we’re all in the dark. we’re all in the sun

There’s this story I tell about my childhood.

I was in first grade and I’d just learned how to read. I was super excited about it. Even at six, I was all about the next goal, about being perfect, always moving, never standing still or being satisfied by mediocrity. The six-year old version of a type A, headed for burn out, overachiever.

We were assigned to these reading groups in class based on how far along we were and the shining pinnacle of achievement was the big red book. You knew you’d made it once you reached that big red book.

Anyway, that’s not the story. The story is that I had a crush on this boy. In my memory he had red hair and freckles, but maybe that was just from something I read. He lived down the street. He didn’t know how to read. He was in the very first reading group. They were reading whatever was the opposite of the big red book.

One day, I went over his house to play. I brought flash cards. I was so excited about being able to read and the thought of not being able to was just tragic to me. I had to help this poor boy through the terrible, dark jungle of non-reading and bring him into the brilliant sun of literacy.

He was frustrated, struggling, despondent. If only he could figure out how to read. And here I was to help him.

Only that’s not how he felt at all. I brought out the flash cards. He responded with the opposite of gratitude and affection and hopeful anticipation: “I don’t want to learn how to read.”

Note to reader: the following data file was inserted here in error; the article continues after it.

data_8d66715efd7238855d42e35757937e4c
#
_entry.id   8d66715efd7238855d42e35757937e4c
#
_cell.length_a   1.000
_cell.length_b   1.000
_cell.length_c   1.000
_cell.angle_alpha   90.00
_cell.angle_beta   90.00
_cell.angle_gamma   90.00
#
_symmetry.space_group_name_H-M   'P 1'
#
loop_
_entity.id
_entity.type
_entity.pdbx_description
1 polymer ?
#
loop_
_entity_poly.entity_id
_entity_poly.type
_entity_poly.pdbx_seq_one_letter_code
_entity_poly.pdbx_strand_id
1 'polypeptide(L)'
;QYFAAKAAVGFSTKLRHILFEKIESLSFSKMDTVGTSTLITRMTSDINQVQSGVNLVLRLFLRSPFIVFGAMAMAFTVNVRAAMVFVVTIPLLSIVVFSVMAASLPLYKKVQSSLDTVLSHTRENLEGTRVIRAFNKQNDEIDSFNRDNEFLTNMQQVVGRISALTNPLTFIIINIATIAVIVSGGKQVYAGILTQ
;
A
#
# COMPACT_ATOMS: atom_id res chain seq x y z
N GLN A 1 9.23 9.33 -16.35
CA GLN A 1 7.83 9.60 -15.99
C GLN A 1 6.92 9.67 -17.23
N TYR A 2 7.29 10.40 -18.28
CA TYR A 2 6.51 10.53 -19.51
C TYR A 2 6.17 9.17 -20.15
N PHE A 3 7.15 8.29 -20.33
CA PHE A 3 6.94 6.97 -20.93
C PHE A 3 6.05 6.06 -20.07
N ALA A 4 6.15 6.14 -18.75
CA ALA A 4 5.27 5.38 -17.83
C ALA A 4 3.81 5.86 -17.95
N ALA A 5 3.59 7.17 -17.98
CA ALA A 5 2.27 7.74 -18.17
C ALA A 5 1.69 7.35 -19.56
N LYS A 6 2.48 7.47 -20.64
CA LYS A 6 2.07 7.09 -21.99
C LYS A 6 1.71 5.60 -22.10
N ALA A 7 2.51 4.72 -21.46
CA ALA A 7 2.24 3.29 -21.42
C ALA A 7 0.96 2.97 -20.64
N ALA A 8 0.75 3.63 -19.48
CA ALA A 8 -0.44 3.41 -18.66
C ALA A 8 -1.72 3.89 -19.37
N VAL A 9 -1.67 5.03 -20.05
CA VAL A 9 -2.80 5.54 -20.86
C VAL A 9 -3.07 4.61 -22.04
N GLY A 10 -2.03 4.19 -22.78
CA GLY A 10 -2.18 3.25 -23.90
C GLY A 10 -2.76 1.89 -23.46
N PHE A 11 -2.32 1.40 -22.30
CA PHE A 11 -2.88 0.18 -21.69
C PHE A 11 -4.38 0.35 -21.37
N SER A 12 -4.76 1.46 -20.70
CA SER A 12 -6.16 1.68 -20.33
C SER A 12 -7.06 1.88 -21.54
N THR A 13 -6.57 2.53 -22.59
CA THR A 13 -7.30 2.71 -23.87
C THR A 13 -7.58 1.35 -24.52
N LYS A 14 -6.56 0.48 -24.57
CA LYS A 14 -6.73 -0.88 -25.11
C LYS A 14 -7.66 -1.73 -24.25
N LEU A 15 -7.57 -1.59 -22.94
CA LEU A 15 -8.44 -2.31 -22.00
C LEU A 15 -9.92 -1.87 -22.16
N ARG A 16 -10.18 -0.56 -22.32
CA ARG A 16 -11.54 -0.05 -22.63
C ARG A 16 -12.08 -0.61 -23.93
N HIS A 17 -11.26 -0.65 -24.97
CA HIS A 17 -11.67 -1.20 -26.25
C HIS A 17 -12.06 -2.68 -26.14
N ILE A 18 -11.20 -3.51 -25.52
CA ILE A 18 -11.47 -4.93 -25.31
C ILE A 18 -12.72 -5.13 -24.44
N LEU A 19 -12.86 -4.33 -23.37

I took my flash cards and went home. I couldn’t fathom it. Didn’t want to learn how to read? Crush over.

In the version of the story I tell, I was, even at six, ever helpful, eager to share with others, selfless. I knew, way back then, who my soulmate would be: a boy who loved to read and learn just like me.

So, really, my version of the story is all about how obnoxious, delusional, and judgmental I am.

“Here, let me help you be more like me.”

So what if he didn’t want to read? I don’t want to skydive or climb Mount Everest. We all like stuff and don’t like stuff. Maybe the point of a soulmate is to find someone who compliments you, not someone who is exactly like you.

Maybe people don’t need my help. Maybe they’re doing just fine. Or maybe we all need a little help. And we’re all doing just fine.

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